This is a post mortem report of a hacked WordPress instance with a cryoptominer in 2018 which was handled by me.
- Incident Controller: Daniel Ruf
- Operations A: Daniel Ruf
- Communications A: Daniel Ruf
- Project Owner A: REDACTED
At 10:08 PM, on 29th of May 2018 at a meetup we became aware of a 99% CPU usage of our root server which also impacted the availability of the other websites on the same server.
2018-05-29 22:08 monitoring alerted us of high CPU usage
2018-05-29 22:09 informed PO of hacked website, started first analysis
2018-05-29 22:09 blacklisted IP address of attacker, blocked access to systems, killed the problematic processes
2018-05-29 22:15 archived the website for further analysis and checked the system for integrity
2018-05-29 22:20 informed PO of the taken actions
High CPU usage and affected availability of websites on the same server.
- Weak or reused passwords
- No information from the PO about the new WordPress instance
- No security measures
A quick view at our monitoring panel showed us a 99% CPU usage.
After logging into the server and running
top the current situation was quite clear:
%CPU COMMAND 391.0 cnrig 95.7 php 29.6 php-fpm 9.6 sendmail 4.0 fail2ban-server 3.0 sendmail ...
So there was something using almost 4 of the 8 (see
nproc) cores (threads) of the i7 CPU called
cnrig, a process of
php using almost a core plus
sendmail processes and
fail2ban was actively blocking another attack wave and there were also many
smtp processes running as a result.
fail2ban-server were the only processes which were not directly bound to the WordPress instance in Plesk and were spawned by root. But the other processes were actually spawned by the hacked WordPress instance.
sendmail was used as part of regular spam attacks which originate from hacked WordPress instances using different webshells as the attackers often have no SSH access like in this case. So they used the PHP webshells to start other attacks and run different things.
And one of these was a cryptominer called CNRig (running as
cnrig) which is optimized to use the available resources as effective as possible.
This high performance cryptominer is freely available as opensource project and can be found at GitHub
CNRig is a high performance CryptoNight CPU miner for Linux. Based on the formidable XMRig, its distinguishing features are automatic updates and compatibility with old distributions.
We have immediately blocked the affected website, its logins and users in Plesk, killed the processes and blocked the used IP address using
Another check with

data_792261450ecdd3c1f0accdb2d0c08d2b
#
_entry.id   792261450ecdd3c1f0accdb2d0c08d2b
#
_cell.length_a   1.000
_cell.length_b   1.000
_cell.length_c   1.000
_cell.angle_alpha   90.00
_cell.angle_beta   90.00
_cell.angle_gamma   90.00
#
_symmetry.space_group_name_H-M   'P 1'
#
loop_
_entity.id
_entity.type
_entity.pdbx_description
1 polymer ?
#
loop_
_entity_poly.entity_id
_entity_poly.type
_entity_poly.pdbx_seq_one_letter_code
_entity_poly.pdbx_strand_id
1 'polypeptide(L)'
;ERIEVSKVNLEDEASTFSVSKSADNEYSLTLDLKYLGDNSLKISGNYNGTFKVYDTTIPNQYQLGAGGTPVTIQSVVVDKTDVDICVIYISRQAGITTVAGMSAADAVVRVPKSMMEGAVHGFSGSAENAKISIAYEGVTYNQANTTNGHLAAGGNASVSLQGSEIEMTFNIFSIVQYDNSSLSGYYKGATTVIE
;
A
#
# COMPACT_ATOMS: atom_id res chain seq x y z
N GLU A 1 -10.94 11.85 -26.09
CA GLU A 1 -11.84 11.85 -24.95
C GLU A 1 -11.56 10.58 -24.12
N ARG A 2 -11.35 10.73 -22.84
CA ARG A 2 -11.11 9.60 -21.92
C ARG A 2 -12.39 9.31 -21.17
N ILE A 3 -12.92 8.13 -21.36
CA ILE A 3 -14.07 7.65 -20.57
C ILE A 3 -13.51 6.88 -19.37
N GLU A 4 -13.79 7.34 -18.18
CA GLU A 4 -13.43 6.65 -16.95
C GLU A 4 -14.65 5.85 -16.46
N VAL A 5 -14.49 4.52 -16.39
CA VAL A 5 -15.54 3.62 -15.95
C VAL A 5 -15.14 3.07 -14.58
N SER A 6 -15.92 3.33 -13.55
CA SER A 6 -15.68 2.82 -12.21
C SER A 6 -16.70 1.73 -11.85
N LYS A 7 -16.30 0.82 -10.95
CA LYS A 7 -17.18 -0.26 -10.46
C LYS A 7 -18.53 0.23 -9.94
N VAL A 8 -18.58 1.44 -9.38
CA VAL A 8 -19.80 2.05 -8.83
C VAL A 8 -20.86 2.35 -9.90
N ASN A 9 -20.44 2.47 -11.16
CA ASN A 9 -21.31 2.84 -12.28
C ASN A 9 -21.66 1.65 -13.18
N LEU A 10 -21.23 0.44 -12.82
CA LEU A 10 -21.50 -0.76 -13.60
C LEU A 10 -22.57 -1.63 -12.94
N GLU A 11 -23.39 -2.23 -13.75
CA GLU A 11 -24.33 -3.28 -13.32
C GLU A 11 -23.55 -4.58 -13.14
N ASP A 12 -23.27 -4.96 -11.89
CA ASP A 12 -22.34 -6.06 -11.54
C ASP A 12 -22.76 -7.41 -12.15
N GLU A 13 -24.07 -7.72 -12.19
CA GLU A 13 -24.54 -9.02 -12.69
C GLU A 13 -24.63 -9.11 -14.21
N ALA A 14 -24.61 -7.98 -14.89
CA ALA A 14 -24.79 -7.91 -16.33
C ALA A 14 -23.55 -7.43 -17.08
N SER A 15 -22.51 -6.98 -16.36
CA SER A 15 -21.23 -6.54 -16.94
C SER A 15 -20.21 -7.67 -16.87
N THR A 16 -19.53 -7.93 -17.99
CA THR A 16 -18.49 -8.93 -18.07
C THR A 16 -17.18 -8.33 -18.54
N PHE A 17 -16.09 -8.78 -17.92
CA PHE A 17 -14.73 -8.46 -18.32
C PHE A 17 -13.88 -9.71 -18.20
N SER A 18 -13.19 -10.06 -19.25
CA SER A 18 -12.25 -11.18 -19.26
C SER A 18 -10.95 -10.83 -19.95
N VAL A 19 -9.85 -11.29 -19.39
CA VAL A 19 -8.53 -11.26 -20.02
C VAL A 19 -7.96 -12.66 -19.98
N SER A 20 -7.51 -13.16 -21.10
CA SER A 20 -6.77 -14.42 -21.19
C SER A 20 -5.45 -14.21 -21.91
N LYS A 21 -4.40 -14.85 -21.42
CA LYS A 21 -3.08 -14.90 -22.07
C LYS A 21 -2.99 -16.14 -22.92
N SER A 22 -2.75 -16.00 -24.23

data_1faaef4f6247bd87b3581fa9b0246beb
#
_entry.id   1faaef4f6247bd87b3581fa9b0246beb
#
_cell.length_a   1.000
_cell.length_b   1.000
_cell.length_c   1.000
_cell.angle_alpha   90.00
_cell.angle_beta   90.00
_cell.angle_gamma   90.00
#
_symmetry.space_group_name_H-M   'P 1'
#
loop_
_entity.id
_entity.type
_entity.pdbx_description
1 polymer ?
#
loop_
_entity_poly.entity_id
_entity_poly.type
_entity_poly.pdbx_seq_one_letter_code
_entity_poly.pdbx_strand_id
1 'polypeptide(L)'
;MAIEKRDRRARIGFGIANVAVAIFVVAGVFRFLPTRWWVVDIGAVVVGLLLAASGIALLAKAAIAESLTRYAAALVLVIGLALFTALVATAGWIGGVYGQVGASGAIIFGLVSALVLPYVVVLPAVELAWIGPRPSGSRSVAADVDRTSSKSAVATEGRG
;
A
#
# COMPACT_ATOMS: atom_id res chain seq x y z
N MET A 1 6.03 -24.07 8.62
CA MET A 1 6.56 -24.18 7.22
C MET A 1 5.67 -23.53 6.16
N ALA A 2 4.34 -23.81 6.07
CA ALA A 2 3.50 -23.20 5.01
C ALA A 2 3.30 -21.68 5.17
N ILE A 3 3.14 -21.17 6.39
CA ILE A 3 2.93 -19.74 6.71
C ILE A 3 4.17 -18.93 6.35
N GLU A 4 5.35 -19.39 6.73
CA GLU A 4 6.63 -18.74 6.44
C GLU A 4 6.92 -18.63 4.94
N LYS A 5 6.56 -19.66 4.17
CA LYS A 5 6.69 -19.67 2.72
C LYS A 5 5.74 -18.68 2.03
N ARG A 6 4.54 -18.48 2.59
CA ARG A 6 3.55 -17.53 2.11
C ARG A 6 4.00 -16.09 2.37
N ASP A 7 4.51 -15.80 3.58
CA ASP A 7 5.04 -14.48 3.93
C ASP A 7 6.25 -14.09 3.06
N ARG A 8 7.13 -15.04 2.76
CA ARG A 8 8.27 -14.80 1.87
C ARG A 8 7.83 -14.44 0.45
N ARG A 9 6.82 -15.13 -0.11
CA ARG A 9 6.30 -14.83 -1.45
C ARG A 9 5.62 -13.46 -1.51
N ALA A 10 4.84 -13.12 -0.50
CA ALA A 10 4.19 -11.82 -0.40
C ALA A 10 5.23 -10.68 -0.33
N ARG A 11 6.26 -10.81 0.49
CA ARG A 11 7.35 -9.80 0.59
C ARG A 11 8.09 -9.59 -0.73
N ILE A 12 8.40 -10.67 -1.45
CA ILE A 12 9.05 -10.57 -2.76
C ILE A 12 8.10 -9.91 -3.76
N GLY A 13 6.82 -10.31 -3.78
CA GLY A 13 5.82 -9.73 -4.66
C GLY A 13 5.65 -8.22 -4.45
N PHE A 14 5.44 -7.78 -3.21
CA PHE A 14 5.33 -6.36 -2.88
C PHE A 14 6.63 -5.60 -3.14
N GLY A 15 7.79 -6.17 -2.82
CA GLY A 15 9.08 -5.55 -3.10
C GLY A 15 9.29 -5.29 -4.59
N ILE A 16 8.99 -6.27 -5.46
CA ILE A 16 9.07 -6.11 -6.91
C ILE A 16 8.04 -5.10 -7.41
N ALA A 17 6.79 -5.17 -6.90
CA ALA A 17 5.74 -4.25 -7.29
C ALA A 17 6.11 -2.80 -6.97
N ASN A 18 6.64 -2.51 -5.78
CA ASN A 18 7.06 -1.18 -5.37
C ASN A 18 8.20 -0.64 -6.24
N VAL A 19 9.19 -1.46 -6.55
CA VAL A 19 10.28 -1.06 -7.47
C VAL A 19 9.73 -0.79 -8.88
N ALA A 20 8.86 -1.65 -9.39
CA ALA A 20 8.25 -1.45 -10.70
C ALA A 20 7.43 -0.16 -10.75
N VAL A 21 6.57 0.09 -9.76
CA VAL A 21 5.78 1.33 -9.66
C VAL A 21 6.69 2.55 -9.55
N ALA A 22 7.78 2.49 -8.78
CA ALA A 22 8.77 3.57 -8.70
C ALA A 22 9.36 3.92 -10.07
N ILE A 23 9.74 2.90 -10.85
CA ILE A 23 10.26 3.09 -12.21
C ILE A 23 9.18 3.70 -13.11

ls in the WordPress instance showed us that there are files that should not be there:
drwxr-xr-x 8hq9 drwxr-xr-x bfe9a drwxr-xr-x c997d5 drwxr-xr-x cnrig drwxr-xr-x daa10f drwxr-xr-x jdhse -rwsr-Sr-T Jan 1 1970 security.php -rwsr-Sr-T Jan 1 1970 wp-archive.php -rwsr-Sr-T Jan 1 1970 wp-loads.php -rw-r--r-- zz1.php
And there were also changes made to legitimate files and folders.
Some of the listed files had also a sticky bit (
T) and a timestamp of
0 which translates to
The retrieved accesslog shows how the attackers probably started the attack:
184.108.40.206 - - [28/May/2018:08:10:41 +0200] "GET /wp-login.php HTTP/1.0" 200 220.127.116.11 - - [28/May/2018:08:10:42 +0200] "POST /wp-login.php HTTP/1.0" 302 18.104.22.168 - - [28/May/2018:08:10:42 +0200] "GET /wp-admin/ HTTP/1.0" 200 22.214.171.124 - - [28/May/2018:08:10:43 +0200] "GET /wp-admin/theme-install.php HTTP/1.0" 200 126.96.36.199 - - [28/May/2018:08:10:43 +0200] "POST /wp-admin/update.php?action=upload-theme HTTP/1.0" 200 188.8.131.52 - - [28/May/2018:08:10:44 +0200] "POST /wp-admin/admin-ajax.php HTTP/1.0" 200 184.108.40.206 - - [28/May/2018:08:10:44 +0200] "GET /wp-admin/plugin-install.php?tab=upload HTTP/1.0" 200 220.127.116.11 - - [28/May/2018:08:10:44 +0200] "POST /wp-admin/update.php?action=upload-plugin HTTP/1.0" 200 18.104.22.168 - - [28/May/2018:08:10:46 +0200] "GET /wp-content/plugins/apikey/apikey.php?test=hello HTTP/1.0" 200 22.214.171.124 - - [28/May/2018:08:37:01 +0200] "POST /wp-content/plugins/apikey/apikey.php HTTP/1.0" 200
We have since blocked the IP address using the following command:
iptables -i eth0 -A INPUT -s 126.96.36.199/24 -j DROP
According to the accesslog the attackers successfully logged into the WordPress backend, uploaded a theme and a plugin (which probably contained some webshells and related code) and tested the installed plugin. After this they started the cryptominer and the different attacks using PHP.
wp_users database table there was also at least 1 user which was probably added and used by the attackers:
ID user_login user_nicename user_email user_registered 3 wp.service.controller.mYSiM Service 0000-00-00 00:00:00
The used cnrig binary was also submitted to VirusTotal